June 25, 1917

LIB

Edward Walter Nesbitt

Liberal

Mr. NESBITT:

I suggest that we let the Bill stand and let these gentlemen get together.

Topic:   TORONTO, HAMILTON AND. BUFFALO RAILWAY COMPANY.
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CON

Gordon Crooks Wilson

Conservative (1867-1942)

Mr. G. C. WILSON:

I have tried that three times already.

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CON

Richard Blain

Conservative (1867-1942)

The CHAIRMAN (Mr. Blain):

The committee will notice in the first section of the Bill, which I have just read, a change was made in the date; instead of extending it for the full period it has been extended only until 1922, that is an extension of five years.

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LIB

Edward Walter Nesbitt

Liberal

Mr. NESBITT:

Is that one of the clauses to which the hon. member for Hamilton objects?

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CON

Richard Blain

Conservative (1867-1942)

The CHAIRMAN (Mr. Blain):

That is the clause now before the committee. The hon. member for Hamilton moves that this clause be struck out, along with another clause that is to come later, clause 2.

Topic:   TORONTO, HAMILTON AND. BUFFALO RAILWAY COMPANY.
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LIB

William F. Carroll

Liberal

Mr. CARROLL:

Would not that kill the Bill altogether?

Topic:   TORONTO, HAMILTON AND. BUFFALO RAILWAY COMPANY.
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LIB

Edward Walter Nesbitt

Liberal

Mr. NESBITT:

We do not know anything about the agreement. The members of the Railway Committee who were present when it was discussed no doubt know all about it, but unfortunately I had to go to another committee on that day. I think we had better allow the Bill to stand till we see if we cannot get some more information.

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CON

Thomas Joseph Stewart

Conservative (1867-1942)

Mr. T. J. STEWART:

I am a little surprised at the movement to put the Bill through. No one has had the courage to say that my contention that the committee had no right to make, the amendment. Then why should anyone try to shove something through that has no right to go through? Why not allow the Bill to stand over until to-night in order that it may be looked into?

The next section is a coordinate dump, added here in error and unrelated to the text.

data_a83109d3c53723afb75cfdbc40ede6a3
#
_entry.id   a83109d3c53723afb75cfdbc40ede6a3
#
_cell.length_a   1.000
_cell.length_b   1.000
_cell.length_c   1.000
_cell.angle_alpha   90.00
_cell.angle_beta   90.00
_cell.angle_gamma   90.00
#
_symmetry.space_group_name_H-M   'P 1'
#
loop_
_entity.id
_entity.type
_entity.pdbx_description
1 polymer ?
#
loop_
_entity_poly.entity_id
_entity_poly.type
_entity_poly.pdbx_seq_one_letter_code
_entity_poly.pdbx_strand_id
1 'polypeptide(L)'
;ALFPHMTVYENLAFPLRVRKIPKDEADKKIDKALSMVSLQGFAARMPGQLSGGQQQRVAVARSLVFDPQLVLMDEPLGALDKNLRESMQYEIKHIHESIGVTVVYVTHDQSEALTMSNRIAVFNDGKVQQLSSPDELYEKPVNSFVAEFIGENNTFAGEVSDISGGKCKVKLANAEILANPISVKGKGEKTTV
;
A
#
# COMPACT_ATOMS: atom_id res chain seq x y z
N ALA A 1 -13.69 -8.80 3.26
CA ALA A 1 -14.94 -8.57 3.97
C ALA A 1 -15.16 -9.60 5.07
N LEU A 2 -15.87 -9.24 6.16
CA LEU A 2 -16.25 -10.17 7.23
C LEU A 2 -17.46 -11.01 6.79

Topic:   TORONTO, HAMILTON AND. BUFFALO RAILWAY COMPANY.
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LIB

William F. Carroll

Liberal

Mr. CARROLL:

If I remember rightly, this Bill has been7 before the committee at five or six sittings, and I do not think our allowing it to stand over until to-night or for two weeks will get us any further, because the parties who could not agree in the committee after five or six sittings are not likely to come together now. As to the legal question which the hon. member for Hamilton brings up, if this Parliament has * the right to extend the agreement for twenty-nine years, as the company are asking, I, as a layman, would say that we certainly had the right to extend it for five years.

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CON

Thomas Joseph Stewart

Conservative (1867-1942)

Mr. T. J. STEWART:

Do you contend that this Government have a right to make an agreement to bind me when I am in British Columbia, or somewhere else, and have had nothing to do with the making of it?

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LIB

William F. Carroll

Liberal

Mr. CARROLL:

That is what my hon. friend was trying to impose on Dundas. The town did not want to accept twenty-nine years, hut the hon. member and his friends were trying to force on the town an agreement which it did not want. My only reason for rising is that as a member of the committee I do not believe that the company should he given any -further extension of time in this matter, or that further consideration would get us any further than we are now.

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LIB

William Erskine Knowles

Liberal

Mr. KNOWLES:

While the members of the committee may have had opportunity of familiarizing themselves with this somewhat complicated matter-a matter which is evidently of very great importance-I accept in good faith what the member for Hamilton (Mr. T. J. Stewart) an hon. gentleman in good standing in the House- has said, as indicating that certain things connected with this matter should be considered more thoroughly than members of this committee are capable of considering them. I speak now more particularly of members who did not attend the sittings of the Railway Committee; for if the names were polled it would doubtless be found that not more than half the members of the committee were present at the meetings. For my part, I am quite incapable of expressing anything like an intelligent opinion on this controversial matter without having discussed it or having had an opportunity of looking into it more fully. In deference to the member for Hamilton, and with due regard to the merits of the case, I think that we should let this matter stand [DOT] for consideration at a future date. This would be only fair to those who are called upon to express an opinion; to do so now would be merely making a shot in the dark. I move, therefore, that further consideration of the Bill be deferred.